Livingston broadcaster discusses ‘forced departure’ from radio station
For nearly 20 years, Livingston County broadcasters Jon King and Mike Marino hosted a popular and respected morning radio show on WHMI 93.5 FM. Last year, the Michigan Association of Broadcasters crowned Mike and Jon in the morning as the state’s “Morning Show of the Year” and honored King, also WHMI’s news director, with his award for best investigative reporting.
But behind the scenes, according to King, WHMI management was pressuring King to change his reporting.
“There would be questions about the reporting and the fact that some advertisers weren’t happy with these stories,” King said.
King said he was sticking to his job as tensions rose, resisting what he said were vague demands to succumb to business and political interference. Krol Communications, owner of WHMI, said in a statement that the company offered him a separation proposal early last week.
King and Marino surprised listeners by leaving the airwaves on Friday.
What King described as his “forced departure” raises questions about the future of factual reporting in Livingston County as broadcasters grapple with business considerations in a politically polarized landscape.
King said he believed he was kicked out due to outside pressure from influential conservative advertisers and local Republican political leaders who accused him of biased reporting.
WHMI management has never backed up accusations of bias with specific examples from its reporting, King said.
“I always asked for specific examples of a story or anything I reported that was false or unfactual. And I can absolutely say that at no time was a particular story or anything I reported ever been reported to me as false or not factual.
He also said management never responded to his requests to work together to resolve the alleged issues. He said In the USA that he suggested reviewing individual stories and having conversations with advertisers to clarify concerns. In the absence of a constructive working session, he said he asked management to at least articulate what they wanted him to do.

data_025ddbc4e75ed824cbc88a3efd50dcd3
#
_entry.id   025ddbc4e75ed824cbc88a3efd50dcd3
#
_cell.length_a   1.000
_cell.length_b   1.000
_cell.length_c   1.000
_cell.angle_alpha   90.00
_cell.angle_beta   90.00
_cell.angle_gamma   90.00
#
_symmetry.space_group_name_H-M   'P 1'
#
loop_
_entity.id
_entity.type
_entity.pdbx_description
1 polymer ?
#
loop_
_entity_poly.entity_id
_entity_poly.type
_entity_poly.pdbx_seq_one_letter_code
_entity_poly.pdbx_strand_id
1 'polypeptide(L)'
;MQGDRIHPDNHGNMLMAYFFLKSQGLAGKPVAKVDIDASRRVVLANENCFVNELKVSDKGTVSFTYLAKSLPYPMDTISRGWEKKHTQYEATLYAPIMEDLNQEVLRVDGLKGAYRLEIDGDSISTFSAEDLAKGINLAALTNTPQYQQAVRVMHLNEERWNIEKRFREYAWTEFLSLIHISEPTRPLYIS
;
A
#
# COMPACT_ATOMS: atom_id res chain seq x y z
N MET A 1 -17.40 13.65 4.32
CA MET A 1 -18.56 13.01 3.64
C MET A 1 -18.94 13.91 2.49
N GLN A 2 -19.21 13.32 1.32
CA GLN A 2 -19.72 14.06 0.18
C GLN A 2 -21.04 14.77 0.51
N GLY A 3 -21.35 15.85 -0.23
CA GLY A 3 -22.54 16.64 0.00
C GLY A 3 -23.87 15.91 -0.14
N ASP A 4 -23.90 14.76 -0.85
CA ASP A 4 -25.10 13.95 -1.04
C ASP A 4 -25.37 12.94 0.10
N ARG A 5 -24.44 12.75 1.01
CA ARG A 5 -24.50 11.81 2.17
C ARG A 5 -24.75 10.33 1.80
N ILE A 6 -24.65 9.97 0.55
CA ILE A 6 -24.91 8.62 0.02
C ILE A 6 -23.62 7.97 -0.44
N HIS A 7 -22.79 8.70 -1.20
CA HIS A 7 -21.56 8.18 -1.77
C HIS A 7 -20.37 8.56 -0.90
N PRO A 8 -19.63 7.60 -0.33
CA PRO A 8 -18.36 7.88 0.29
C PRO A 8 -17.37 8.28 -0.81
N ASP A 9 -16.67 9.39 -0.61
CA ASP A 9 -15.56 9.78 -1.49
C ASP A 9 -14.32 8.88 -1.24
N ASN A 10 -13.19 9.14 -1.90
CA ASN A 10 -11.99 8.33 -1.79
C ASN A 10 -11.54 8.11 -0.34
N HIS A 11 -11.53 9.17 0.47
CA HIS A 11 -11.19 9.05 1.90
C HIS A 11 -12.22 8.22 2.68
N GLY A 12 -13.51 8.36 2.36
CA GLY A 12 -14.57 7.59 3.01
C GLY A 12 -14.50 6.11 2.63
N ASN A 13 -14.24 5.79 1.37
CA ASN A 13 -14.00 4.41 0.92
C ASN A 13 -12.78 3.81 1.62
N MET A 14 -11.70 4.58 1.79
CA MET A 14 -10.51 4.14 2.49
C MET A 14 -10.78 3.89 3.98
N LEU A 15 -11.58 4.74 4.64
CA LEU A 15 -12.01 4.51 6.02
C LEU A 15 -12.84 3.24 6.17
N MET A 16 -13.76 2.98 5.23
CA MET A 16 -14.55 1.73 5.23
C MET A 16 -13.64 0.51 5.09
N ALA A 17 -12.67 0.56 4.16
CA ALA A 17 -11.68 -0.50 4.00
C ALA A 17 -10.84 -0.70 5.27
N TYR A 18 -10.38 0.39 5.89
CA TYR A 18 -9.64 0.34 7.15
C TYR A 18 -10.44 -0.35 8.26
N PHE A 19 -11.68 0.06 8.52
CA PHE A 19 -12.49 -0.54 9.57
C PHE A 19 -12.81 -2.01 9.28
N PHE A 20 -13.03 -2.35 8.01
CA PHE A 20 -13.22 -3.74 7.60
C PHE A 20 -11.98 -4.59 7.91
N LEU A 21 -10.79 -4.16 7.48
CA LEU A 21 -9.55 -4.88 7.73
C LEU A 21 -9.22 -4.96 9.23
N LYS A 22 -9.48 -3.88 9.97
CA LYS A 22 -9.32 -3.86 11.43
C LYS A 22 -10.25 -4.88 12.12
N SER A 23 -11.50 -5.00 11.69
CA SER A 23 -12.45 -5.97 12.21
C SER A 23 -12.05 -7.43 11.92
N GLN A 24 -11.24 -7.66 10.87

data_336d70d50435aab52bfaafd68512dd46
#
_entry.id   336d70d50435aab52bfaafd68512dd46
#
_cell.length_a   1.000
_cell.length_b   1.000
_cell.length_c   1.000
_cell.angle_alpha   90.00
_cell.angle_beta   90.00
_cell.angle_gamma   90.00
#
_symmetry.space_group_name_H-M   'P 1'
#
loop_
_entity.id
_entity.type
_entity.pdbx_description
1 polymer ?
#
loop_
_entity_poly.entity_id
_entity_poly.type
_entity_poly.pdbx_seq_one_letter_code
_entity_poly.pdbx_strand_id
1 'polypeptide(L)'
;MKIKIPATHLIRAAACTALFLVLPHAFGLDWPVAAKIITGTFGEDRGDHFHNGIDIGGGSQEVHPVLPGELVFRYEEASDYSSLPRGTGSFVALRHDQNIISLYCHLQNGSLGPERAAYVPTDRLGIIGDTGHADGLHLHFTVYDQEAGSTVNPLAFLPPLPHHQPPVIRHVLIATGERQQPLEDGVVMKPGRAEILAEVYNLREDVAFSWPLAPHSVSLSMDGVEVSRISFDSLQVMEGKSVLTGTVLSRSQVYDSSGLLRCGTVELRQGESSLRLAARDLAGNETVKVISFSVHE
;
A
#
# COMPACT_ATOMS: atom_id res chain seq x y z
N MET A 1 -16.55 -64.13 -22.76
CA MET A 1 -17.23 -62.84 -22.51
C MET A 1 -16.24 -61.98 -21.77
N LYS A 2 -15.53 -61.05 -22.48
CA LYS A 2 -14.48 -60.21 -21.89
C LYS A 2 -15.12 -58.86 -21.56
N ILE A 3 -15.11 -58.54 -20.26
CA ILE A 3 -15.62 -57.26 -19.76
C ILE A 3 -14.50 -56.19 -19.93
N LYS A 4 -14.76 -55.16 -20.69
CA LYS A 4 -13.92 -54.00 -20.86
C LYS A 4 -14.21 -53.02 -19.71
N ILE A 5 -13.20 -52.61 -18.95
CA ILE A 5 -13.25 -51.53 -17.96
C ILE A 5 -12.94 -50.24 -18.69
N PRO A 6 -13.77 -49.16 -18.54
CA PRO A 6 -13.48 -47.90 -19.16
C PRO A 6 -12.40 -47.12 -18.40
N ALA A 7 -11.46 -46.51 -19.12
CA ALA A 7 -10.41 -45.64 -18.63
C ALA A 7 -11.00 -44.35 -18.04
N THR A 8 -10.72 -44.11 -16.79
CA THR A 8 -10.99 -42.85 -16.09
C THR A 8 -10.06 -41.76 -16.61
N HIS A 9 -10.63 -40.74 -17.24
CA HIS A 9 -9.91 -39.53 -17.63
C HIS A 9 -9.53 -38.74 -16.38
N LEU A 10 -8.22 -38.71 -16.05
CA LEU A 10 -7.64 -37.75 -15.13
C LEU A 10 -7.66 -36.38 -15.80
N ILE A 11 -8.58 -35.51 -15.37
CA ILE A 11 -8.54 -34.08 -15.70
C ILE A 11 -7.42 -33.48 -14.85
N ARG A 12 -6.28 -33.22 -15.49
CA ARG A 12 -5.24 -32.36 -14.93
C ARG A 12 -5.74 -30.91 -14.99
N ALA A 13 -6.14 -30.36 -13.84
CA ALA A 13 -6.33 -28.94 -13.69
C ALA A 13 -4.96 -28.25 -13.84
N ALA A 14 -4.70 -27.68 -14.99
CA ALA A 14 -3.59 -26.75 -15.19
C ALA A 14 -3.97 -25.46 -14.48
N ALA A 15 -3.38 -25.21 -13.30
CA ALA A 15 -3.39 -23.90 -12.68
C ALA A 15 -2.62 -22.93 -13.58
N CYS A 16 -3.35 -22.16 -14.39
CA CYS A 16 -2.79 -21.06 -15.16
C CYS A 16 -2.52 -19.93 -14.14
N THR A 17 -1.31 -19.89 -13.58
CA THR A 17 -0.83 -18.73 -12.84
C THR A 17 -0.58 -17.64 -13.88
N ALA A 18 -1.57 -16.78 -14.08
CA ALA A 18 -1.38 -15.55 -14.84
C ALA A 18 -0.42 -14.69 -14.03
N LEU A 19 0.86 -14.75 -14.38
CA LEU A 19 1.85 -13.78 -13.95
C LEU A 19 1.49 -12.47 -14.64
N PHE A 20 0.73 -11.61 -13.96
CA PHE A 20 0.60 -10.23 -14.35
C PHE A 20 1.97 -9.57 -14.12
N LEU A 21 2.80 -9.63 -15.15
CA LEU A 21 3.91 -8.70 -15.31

“I said, please write down the specific guidelines you have for me, and they never did because – and honestly, in my opinion – how could they? What are they going to put in a memo? “Please stop reporting things that will drive our advertisers crazy?”
Instead, he said, “I’ve been told that, well, there’s a perception that I’m biased.”
Some naysayers have fueled this perception among advertisers with fodder not from King’s journalism, but from his personal life. Participation of the King in a public reading of the children’s book I Am Jazzabout a transgender child, became the centerpiece of a passionate online advertising campaign.
The vitriol has been hard on King and his family.
“I have a trans son, who I love very much, and it’s been very difficult to protect a 13-year-old from this sustained attack on online social media,” he said.
King said he was not only worried about his job and the well-being of his son, but also about the future of independent factual journalism more broadly.
“My concern is that Livingston County will become what we see across the country. It’s going to become a news wasteland in which there won’t be independent journalism-based businesses to tell residents what’s going on,” King said. He feared his successor would have to operate under “the tacit agreement that you won’t disturb advertisers”.
This understanding should reach people from all political backgrounds, King said.
“I think if you’re conservative and Republican or liberal and Democrat, that’s something you want, to have a source of information that you trust.”
Krol Communications declined to speak to Michigan Radio. Instead, they told us declaration published on 01/31/22:
Regarding Jon King’s decision to leave WHMI early, there are reports that a single advertiser is responsible for his exit, which is completely untrue. The thing is, no advertiser gave an ultimatum to fire Jon King or they would pull their ad. The company would never give in to such a request. Additionally, no advertiser pulled their ad due to boycott threats from various groups.
In our need to address the station’s news presentation concerns, the WHMI management team met with Jon to discuss. We had fundamental disagreements about where the news service should go from here. As the hope for an agreed strategy failed, Jon suggested that we create an exit plan for him. On January 27, 2022, Krol Communications presented Jon with a separation agreement making February 25, 2022 his last day at WHMI. Without informing us, the next day on the air, Jon decided to make Friday January 28 his last signing day towards the end of the shift. Mike Marino independently submitted his resignation and also signed. We wish them both the best! WHMI will continue to provide our community with the best local news and information. We ask that you be patient during the hiring process for our next News and Morning Show Director.